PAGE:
April 19

Whose land do you live on? The Importance of Land Acknowledgment

My heart is beating fast, fluttering with butterflies in my stomach. I’m about to begin my presentation, a wellness workshop I’ve presented many times before. I’m not nervous about the subject matter or the delivery. I’m nervous about giving my very first land acknowledgement.

“I would like to acknowledge that I live, learn, work and play on the unceded, traditional ancestral territory of the Sylix Okanagan First Nations.” I said with less confidence than I would have liked.

I’ve been on stages and virtual platforms speaking for years but up until a few years ago someone else had always introduced me and done an official land acknowledgment. Prior to that, it wasn’t something I always did.

After self-reflecting on this experience, I discovered that my nervousness was because I felt I didn’t know enough about First Nation peoples or the reason for making a land acknowledgment. Ignorance and fear were holding me back: two obstacles to creating inclusion.

I did what any inquisitive person would do— I started doing some research. I needed to educate myself and let go of my fear of stumbling or pronouncing something incorrectly. Those were the very things that would block my way to greater awareness. I believe the things that hold us back in life carry lessons, if we’re open and willing to see them. This was my lesson.

If you’re feeling any of the things I was feeling just a few short years ago then I invite you to keep reading. The more we know on a subject the more educated decisions we can make moving forward.

Below is a quick overview of what I learned and I hope it inspires you to become more connected to the land you live on, and the indigenous people of your land; past, present and future. I also hope it helps you understand the reasons for making a land acknowledgement.

Why are land acknowledgments important?

Making a land acknowledgement does five very important things:

  1. It’s a way to express gratitude and appreciation to those whose territory we reside on.
  2. It’s a way to honour the Indigenous people who have lived and worked on this land historically and presently.
  3. It’s a way to acknowledge the vital relationship between Indigenous People and the land.
  4. It’s a way to recognize the traumas colonialism has inflicted and continues to have, knowing that more work needs to be done to reconcile the destructive effects.
  5. It’s a way to celebrate and empower Indigenous communities.

What does unceded traditional territory mean?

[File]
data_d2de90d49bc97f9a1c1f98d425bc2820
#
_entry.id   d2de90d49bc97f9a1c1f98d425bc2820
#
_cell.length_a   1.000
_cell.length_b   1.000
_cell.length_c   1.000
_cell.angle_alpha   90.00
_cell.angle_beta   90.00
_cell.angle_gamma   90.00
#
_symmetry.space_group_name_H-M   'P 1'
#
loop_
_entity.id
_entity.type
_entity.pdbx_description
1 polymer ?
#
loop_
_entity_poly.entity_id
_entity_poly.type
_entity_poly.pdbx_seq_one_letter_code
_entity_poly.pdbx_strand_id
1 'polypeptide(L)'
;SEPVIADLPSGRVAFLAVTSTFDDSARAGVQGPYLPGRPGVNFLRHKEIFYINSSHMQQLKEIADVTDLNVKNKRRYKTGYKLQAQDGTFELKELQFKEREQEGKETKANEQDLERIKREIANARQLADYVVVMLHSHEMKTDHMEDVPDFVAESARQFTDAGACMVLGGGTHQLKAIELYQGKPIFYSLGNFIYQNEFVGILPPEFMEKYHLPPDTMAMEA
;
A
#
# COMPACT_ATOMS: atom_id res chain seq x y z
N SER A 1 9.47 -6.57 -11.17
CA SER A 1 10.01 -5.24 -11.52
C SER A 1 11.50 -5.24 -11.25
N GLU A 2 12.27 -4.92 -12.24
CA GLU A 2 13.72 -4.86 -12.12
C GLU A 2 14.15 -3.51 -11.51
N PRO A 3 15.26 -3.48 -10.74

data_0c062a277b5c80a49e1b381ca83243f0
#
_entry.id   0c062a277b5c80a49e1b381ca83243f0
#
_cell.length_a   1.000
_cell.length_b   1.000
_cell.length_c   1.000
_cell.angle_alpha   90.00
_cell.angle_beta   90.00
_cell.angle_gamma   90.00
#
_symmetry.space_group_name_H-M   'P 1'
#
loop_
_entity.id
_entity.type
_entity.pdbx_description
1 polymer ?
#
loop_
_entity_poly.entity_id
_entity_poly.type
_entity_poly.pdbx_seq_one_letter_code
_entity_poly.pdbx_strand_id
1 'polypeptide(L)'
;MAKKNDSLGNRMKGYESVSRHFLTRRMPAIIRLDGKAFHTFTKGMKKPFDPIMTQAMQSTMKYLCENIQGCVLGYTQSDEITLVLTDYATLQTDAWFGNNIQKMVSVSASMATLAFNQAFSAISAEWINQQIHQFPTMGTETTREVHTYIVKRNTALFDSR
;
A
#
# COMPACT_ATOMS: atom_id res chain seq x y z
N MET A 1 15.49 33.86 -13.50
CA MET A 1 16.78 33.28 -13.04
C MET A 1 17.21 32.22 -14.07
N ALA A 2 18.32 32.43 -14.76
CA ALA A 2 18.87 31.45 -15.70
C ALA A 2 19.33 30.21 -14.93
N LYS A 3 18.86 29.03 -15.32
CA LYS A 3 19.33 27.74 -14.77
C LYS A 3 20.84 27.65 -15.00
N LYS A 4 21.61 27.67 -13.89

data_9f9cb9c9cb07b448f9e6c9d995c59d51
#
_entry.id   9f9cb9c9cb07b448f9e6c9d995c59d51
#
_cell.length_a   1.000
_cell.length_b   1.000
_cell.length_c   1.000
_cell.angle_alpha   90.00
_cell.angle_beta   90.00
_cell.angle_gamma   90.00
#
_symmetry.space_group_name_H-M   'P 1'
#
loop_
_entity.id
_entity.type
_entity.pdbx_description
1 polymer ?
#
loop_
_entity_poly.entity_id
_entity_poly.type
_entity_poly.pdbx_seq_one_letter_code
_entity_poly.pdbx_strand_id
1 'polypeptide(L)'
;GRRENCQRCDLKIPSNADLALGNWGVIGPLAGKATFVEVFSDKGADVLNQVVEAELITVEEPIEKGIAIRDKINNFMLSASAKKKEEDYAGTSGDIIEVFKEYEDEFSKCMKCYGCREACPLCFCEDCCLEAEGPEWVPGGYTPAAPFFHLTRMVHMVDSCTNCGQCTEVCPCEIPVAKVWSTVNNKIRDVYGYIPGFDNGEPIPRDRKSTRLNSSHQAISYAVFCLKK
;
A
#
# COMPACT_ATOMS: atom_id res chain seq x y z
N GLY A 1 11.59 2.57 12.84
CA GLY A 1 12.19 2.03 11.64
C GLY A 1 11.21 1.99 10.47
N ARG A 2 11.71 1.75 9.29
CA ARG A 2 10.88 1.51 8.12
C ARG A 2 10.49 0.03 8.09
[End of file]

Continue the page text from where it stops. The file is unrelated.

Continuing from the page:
Most people, myself included up until very recently, live their lives having no understanding of how their community came to be or what existed on their land historically. In order to develop an appreciation and acknowledgement for something we first need to understand the terminology.

The term unceded means that First Nations people never legally signed (ceded) away their lands to the Crown of Canada (Queen Elizabeth II). Their land was taken from them without consent. They were displaced and their land stolen.

Traditional territory refers to the region identified by First Nation people as the land their ancestors inhabited since the time of inception, before colonizers intruded and overtook the land.

Which brings us to colonialism. Colonialism is a practice or policy where people in power control others or areas of land, establish colonies with the goal to overtake a group of people through economic dominance.

Colonizers (AKA settlers) to Canada exuded power and control over First Nations imposing their religion, language, economic and cultural practices to gain economic dominance. During this process, First Nations peoples were stripped of who they were as people and colonization took place.

I invite you, as I have done, to consider your part in colonialism.

Do you know the name of the territory you reside on?

Do you take pride in caring for the land in your community?

Have you ever purchased native art that wasn’t created by an Indigenous artist?

Have you worn clothing or costume pieces that belong to First Nation peoples without their permission?

Have you utilized Indigenous customs without fully understanding the history and impact?

It’s important to know that our choices, ill natured or not, can have a detrimental impact on those around us. I believe we can all do better. We can make choices each day that are honourable instead of unjust. We can each make a stand to support the reconciliation process by making some very small but important decisions and actions.

Do you know which traditional territory do you live on?